WHEN MICHAELPHELPS out-touched Serbia's Milorad Cavic at the end of the 100-meterbutterfly, no one could believe it. Even Phelps's mother, Debbie, thought hehad lost. So did his coach, Bob Bowman. The crowd gasped, then erupted when theboard flashed Phelps as the winner.
Phelps had made acritical decision in the final meters to pull a half-stroke while Cavic triedto glide to the finish. Phelps brought his hands down through the water andtouched the wall .01 of a second before Cavic finished his glide.
To see exactlywhat had happened (and what one hundredth of a second looks like), the worldturned to an exclusive set of pictures (page 68) made by SPORTS ILLUSTRATED'sHeinz Kluetmeier and his assistant Jeff Kavanaugh with a remote camera, placedby Kavanaugh with scuba gear late the night before, on the bottom of thepool—an extension of Kluetmeier's innovative work in Barcelona in 1992 where SIwas literally first in the water.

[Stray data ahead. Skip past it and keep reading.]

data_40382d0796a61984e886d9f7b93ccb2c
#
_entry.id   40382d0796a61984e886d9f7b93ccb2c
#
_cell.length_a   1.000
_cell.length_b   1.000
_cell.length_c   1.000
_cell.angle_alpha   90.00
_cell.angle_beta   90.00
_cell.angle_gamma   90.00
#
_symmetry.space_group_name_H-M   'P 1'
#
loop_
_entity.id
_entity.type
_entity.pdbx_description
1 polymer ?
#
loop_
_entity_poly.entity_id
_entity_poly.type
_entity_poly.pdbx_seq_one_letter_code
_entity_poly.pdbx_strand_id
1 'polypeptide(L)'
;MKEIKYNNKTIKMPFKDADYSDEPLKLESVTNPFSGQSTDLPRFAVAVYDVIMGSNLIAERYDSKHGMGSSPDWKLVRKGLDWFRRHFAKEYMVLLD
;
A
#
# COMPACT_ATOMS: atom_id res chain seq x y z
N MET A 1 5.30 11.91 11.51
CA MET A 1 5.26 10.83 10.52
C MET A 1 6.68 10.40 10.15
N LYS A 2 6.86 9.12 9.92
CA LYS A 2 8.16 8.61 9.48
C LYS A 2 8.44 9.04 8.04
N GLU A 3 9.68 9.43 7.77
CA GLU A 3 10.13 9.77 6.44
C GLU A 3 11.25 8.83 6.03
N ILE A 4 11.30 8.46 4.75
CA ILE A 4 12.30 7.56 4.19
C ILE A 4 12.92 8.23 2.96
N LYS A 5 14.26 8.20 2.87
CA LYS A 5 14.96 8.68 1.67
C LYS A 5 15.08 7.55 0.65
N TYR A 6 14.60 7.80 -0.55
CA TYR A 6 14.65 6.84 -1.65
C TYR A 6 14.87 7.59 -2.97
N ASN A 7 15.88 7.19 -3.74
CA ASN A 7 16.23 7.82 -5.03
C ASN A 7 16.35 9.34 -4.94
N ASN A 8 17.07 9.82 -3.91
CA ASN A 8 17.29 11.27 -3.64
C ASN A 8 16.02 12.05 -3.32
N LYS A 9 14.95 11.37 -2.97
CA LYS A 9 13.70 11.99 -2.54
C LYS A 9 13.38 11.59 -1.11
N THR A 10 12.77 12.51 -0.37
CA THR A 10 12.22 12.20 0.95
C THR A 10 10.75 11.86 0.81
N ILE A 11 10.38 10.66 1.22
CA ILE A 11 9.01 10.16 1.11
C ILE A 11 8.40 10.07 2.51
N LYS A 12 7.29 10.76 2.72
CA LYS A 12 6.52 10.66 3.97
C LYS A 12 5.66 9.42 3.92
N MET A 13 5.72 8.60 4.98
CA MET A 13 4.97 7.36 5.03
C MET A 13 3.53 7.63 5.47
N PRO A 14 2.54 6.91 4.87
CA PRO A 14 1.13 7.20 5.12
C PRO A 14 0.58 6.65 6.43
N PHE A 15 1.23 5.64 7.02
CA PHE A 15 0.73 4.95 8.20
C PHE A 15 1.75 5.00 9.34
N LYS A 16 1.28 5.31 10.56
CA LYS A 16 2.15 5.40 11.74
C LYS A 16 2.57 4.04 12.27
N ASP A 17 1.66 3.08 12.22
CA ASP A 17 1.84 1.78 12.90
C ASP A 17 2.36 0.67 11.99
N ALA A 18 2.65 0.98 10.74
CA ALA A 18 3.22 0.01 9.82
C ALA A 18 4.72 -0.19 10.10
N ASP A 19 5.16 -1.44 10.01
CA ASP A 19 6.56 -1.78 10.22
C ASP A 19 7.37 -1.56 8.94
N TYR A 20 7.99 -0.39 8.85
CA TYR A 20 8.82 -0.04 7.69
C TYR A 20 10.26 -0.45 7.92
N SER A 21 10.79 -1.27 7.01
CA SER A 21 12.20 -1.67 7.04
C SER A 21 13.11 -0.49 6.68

Kluetmeier firstphotographed the Olympics in Munich, in 1972, on contract for SI, and becamethe magazine's director of photography from 1992 to '96; he is now SI's onlysenior staff photographer. He has photographed every Olympics since Munich andhas worked with Kavanaugh for seven years. When the two first looked at thesequence at poolside immediately after the race, they thought Phelps had lostuntil they saw the final shot.
August 24, 2008
"I think ofthese photos as a journalism exercise," says Kluetmeier. "The only wayyou could see who came in first is from the bottom of the pool. You can't seeit from the top; you can't see it from the side. The moment of touching isvisible from underwater looking straight up at a lineup of the two bodies.These photos are absolutely what SI is about—showing pictures and angles thatmost people don't imagine until they see them in our magazine or on ourwebsite."
The pictures drew7.8 million page views on SI.com, and NBC's Nightly News, Today show andOlympic broadcasts featured the images that have been seen by at least 168million people. So far.